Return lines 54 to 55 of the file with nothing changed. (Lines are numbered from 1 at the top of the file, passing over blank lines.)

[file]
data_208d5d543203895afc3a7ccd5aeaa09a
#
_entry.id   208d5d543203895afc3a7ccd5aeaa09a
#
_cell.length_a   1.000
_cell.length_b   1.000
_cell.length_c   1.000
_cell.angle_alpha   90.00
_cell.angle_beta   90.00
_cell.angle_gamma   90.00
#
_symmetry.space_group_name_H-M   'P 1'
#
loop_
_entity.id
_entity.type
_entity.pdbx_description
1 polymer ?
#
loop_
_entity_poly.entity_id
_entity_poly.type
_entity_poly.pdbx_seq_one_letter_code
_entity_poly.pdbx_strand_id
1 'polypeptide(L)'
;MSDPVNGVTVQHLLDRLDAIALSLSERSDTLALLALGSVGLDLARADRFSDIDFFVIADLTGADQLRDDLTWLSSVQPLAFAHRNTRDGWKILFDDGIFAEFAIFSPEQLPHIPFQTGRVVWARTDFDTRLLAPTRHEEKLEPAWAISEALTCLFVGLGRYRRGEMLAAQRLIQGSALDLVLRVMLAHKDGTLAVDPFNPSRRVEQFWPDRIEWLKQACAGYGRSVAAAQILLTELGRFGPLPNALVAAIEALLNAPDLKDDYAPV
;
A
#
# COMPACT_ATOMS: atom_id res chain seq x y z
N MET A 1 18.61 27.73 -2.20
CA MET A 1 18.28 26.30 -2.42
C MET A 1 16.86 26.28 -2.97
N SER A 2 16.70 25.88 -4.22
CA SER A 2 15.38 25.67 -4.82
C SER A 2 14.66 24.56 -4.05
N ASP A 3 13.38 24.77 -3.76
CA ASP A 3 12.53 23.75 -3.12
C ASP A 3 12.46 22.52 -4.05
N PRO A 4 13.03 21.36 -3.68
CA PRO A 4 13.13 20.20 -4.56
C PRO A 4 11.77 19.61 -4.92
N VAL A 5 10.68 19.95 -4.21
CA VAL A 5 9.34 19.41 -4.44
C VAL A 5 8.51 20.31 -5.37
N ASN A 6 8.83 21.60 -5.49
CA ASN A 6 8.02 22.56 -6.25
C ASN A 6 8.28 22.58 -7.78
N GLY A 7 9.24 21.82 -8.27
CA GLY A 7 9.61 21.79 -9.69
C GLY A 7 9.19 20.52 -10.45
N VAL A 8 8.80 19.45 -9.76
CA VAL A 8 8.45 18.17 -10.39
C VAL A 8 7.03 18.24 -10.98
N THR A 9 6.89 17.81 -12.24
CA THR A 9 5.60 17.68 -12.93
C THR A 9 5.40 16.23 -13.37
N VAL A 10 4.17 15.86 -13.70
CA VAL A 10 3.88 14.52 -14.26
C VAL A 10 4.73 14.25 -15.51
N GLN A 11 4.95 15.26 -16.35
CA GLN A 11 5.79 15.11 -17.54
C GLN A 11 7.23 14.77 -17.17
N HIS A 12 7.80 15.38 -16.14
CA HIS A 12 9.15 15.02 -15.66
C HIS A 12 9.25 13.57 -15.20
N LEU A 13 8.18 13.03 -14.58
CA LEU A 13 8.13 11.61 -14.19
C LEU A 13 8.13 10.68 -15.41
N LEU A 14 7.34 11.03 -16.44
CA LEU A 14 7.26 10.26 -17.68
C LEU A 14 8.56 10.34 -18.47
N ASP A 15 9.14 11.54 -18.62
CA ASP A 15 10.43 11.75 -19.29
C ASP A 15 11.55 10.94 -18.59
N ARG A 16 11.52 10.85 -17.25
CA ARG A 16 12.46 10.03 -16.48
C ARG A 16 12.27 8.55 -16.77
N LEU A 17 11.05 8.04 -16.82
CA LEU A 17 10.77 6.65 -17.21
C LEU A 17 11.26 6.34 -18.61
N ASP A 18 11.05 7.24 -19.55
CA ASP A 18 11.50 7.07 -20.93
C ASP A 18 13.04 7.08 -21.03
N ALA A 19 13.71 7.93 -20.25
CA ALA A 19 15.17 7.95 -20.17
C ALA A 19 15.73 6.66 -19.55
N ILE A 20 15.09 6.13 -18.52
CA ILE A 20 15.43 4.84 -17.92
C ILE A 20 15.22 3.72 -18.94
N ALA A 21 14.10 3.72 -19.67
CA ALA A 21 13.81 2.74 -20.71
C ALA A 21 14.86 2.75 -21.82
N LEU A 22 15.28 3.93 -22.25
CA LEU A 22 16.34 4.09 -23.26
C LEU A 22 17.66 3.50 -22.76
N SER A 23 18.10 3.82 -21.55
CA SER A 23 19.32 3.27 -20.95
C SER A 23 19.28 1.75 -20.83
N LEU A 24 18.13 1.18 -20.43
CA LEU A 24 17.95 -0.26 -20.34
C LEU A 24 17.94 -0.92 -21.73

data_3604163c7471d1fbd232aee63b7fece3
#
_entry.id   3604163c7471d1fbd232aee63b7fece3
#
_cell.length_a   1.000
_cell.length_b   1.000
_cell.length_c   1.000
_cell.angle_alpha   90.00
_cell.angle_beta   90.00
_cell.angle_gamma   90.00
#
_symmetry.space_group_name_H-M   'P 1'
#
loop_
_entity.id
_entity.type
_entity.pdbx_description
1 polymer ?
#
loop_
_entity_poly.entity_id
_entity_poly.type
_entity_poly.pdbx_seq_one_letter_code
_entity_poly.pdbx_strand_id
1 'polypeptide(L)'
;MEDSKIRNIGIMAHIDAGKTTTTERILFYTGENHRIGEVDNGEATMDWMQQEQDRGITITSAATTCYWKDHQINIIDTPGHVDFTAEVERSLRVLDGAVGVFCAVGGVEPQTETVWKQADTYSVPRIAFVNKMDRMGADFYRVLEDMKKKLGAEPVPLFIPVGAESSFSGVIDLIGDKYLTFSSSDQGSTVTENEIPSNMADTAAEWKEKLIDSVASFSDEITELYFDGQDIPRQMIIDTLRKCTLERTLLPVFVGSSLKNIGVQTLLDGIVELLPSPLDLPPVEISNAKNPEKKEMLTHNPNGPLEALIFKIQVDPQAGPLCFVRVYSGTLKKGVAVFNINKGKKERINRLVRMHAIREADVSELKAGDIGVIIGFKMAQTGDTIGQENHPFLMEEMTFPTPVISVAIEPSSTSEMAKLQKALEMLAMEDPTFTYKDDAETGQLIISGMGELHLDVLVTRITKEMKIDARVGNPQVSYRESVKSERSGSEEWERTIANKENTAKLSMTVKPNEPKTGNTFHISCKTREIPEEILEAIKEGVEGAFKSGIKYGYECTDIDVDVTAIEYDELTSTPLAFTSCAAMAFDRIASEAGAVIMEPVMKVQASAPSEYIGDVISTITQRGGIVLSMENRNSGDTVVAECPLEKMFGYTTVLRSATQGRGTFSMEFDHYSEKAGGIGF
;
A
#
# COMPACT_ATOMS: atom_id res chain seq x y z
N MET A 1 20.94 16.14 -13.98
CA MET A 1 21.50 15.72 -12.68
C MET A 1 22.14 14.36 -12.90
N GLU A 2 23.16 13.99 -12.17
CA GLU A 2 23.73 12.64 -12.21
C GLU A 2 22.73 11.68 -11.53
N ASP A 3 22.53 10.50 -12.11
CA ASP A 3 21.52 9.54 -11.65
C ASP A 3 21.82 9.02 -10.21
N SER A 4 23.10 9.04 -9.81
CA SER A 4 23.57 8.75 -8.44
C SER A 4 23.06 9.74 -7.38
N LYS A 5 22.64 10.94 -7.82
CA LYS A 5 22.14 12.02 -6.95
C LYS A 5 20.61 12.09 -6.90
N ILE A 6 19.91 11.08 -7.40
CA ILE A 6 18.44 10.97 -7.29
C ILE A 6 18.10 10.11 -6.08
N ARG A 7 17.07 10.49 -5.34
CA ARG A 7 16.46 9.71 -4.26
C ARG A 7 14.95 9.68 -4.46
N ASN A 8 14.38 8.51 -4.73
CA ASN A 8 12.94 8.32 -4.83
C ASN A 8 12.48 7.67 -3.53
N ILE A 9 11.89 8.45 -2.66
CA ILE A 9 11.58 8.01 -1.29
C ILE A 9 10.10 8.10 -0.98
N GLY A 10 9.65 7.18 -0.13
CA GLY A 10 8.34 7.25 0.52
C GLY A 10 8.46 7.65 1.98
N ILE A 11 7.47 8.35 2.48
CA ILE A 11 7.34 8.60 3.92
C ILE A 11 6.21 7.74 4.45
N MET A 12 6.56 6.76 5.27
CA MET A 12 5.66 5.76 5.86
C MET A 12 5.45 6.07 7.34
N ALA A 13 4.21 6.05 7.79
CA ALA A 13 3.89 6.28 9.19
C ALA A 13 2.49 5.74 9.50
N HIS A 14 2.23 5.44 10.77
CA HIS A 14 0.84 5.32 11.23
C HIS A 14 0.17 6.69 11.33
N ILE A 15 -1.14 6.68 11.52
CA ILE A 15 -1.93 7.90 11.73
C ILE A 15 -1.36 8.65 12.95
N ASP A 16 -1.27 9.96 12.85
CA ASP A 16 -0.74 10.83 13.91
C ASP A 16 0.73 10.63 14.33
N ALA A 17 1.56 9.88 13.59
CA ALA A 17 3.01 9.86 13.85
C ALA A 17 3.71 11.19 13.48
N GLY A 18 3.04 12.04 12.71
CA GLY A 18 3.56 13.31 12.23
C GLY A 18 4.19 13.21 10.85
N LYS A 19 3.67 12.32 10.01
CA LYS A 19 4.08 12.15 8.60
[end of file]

C VAL A 8 7.03 18.24 -10.98
N THR A 9 6.89 17.81 -12.24